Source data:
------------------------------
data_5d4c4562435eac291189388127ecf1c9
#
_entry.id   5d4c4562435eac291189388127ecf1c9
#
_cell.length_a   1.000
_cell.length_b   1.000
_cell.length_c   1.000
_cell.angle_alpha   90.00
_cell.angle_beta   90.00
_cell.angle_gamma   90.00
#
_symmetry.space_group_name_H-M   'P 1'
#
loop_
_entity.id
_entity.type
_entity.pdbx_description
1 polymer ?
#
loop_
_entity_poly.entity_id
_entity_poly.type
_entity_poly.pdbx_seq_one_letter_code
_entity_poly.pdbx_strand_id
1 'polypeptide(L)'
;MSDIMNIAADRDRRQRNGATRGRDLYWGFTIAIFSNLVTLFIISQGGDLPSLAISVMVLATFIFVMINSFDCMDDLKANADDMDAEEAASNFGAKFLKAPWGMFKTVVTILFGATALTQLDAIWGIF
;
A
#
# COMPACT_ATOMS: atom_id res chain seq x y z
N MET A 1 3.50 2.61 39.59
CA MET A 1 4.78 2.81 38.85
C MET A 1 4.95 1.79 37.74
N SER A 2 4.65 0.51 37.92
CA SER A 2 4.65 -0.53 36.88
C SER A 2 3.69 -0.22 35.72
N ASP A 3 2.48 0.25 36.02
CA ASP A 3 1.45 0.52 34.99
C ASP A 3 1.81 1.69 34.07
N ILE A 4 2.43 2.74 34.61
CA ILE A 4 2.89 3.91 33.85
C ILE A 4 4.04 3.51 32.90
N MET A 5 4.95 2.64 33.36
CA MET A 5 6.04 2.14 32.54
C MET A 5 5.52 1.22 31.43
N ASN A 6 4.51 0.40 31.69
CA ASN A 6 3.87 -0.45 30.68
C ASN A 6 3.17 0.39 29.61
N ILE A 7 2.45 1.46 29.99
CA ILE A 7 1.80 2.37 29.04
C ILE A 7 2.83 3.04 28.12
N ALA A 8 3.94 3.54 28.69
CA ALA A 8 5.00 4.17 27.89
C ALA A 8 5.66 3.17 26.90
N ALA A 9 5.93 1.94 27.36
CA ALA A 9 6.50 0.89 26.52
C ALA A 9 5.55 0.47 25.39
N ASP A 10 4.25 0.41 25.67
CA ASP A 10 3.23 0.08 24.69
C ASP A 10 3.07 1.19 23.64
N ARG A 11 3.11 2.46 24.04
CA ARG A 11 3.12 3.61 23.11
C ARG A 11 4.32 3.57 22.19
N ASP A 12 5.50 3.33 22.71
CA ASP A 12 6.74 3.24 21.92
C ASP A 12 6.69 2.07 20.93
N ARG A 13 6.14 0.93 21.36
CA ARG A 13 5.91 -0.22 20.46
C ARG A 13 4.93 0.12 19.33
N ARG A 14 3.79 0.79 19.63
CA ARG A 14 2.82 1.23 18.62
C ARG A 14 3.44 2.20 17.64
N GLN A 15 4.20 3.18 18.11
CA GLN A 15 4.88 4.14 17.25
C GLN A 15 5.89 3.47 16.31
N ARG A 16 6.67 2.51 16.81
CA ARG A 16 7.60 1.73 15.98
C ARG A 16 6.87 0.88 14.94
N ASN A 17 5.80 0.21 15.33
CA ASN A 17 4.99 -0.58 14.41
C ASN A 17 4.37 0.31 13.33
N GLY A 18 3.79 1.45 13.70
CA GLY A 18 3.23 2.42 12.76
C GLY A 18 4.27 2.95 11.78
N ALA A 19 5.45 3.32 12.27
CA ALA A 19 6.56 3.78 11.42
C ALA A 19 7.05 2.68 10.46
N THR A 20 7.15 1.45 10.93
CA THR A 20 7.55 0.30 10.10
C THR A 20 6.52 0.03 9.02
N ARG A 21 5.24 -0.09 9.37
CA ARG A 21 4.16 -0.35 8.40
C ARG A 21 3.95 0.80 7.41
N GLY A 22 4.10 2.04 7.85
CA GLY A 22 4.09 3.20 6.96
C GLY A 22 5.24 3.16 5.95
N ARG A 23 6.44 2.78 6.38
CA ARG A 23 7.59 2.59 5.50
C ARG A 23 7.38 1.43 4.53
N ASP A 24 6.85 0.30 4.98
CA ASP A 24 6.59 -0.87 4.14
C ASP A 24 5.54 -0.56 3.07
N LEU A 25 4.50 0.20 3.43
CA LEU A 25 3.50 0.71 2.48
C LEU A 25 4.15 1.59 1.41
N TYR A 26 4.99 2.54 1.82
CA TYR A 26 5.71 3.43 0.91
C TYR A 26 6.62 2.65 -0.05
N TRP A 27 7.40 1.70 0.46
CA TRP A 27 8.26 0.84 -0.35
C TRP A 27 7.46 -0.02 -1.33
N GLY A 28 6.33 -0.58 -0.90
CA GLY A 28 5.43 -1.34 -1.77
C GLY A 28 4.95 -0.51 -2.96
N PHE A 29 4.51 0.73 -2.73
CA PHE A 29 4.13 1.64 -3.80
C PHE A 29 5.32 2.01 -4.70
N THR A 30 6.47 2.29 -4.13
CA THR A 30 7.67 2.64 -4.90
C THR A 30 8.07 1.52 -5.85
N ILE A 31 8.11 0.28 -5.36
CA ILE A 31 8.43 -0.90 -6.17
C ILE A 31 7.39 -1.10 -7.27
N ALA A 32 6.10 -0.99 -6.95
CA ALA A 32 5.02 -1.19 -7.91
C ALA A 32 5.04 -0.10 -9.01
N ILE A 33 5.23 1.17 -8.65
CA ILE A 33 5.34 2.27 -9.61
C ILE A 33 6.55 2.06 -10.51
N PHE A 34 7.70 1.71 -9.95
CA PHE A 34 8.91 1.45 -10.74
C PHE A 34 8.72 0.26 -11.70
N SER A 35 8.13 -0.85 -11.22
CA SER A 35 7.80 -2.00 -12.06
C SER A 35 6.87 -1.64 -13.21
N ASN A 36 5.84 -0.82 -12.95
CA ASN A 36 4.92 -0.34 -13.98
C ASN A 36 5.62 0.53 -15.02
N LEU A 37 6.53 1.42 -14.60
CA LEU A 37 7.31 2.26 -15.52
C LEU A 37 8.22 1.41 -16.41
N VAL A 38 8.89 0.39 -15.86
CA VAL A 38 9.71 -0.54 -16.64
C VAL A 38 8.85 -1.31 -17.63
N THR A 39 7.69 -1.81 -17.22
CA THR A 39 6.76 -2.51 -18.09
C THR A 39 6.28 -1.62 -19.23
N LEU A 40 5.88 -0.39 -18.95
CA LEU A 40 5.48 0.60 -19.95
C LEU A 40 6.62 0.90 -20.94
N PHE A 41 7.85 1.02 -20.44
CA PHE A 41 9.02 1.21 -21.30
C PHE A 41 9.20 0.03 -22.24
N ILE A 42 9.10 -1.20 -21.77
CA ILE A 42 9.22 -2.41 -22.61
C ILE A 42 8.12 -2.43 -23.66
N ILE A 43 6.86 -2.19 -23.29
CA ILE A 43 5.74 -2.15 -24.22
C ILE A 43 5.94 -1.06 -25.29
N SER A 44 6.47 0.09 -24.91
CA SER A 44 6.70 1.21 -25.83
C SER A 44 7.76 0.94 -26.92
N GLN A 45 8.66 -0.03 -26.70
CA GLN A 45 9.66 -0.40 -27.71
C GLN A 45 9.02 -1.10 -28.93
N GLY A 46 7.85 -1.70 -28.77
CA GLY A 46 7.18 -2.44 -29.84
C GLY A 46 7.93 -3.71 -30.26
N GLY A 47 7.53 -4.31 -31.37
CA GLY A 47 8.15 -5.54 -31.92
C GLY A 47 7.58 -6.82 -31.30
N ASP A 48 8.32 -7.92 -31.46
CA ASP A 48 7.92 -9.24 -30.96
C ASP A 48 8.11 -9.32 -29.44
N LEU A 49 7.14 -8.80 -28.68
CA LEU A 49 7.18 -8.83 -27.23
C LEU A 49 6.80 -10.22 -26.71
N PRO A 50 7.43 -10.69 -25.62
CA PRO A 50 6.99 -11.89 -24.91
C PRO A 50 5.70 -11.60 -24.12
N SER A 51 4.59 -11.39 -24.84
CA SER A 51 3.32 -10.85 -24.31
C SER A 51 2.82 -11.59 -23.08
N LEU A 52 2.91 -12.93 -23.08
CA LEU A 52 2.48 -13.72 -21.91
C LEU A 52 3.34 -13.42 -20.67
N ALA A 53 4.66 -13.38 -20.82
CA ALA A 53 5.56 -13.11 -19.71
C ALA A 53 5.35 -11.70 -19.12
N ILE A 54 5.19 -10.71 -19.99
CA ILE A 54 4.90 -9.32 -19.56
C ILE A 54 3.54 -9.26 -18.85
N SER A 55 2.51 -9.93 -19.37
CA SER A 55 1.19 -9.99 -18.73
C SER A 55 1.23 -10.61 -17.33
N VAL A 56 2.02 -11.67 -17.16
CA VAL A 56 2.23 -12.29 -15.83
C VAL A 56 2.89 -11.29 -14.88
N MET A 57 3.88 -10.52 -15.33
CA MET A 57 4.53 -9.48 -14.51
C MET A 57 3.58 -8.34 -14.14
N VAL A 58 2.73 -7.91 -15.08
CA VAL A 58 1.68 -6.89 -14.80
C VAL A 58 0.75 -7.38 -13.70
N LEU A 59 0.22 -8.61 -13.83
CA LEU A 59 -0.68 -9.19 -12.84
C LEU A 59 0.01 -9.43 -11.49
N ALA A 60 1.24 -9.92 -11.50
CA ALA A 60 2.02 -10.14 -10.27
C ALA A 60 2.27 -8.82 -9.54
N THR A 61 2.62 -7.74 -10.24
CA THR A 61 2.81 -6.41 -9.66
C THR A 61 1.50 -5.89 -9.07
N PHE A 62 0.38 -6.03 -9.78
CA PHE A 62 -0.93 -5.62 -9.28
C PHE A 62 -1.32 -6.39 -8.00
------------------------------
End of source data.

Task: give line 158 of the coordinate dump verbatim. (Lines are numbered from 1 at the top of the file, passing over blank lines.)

CA ILE A 43 5.74 -2.15 -24.22